The rise of nationalism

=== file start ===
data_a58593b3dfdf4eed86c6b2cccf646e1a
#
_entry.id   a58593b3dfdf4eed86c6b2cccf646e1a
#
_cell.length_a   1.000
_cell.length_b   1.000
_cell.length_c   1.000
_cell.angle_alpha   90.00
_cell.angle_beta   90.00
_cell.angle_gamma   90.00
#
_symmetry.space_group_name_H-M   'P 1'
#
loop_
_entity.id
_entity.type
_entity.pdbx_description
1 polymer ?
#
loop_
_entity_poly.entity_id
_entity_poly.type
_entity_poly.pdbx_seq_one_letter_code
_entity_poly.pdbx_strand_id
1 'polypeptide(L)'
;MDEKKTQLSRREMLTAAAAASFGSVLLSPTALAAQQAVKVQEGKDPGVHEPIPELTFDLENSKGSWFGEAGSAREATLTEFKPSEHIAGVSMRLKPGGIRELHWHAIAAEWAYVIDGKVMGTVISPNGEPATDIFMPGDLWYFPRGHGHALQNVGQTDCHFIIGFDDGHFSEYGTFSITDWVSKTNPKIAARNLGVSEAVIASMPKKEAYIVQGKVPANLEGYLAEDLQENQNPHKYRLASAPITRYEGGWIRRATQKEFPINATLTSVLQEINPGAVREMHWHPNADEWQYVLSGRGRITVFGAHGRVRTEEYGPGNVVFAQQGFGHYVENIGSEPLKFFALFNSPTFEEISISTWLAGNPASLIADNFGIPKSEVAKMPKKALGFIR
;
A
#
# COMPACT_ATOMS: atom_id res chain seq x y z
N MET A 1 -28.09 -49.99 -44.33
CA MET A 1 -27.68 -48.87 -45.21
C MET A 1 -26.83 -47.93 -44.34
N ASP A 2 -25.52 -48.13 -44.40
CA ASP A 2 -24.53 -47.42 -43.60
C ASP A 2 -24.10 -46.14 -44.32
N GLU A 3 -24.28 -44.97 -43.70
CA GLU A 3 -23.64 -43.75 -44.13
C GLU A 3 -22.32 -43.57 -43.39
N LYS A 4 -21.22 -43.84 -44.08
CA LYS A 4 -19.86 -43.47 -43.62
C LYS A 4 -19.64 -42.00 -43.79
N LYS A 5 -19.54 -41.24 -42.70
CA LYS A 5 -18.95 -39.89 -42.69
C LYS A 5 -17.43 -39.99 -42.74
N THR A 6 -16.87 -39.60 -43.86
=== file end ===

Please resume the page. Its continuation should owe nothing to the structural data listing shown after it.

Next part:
The definition of nationalism is ‘a strong identification with one’s own nation and advocates political independence of that nation. It is a political, social and economic ideology and movement characterised by the promotion of the interests of a particular nation, especially with the aim of gaining and maintaining the nation’s sovereignty over its homeland’. However, extreme nationalism or ultranationalism is when one promotes their nation above all others. In today’s society there are many examples of both types of nationalism. With Donald Trump at the forefront of American politics trying to create a more nationalistic country, doing this by building walls and starting trade wars with China. Common phrases heard in America include ‘true American’, ‘Make America Great Again’. These all provide evidence of the nationalism which is on the increase in America. This is one of the best known examples of current nationalism. However, the most prominent example of nationalism within the UK at the moment is Brexit.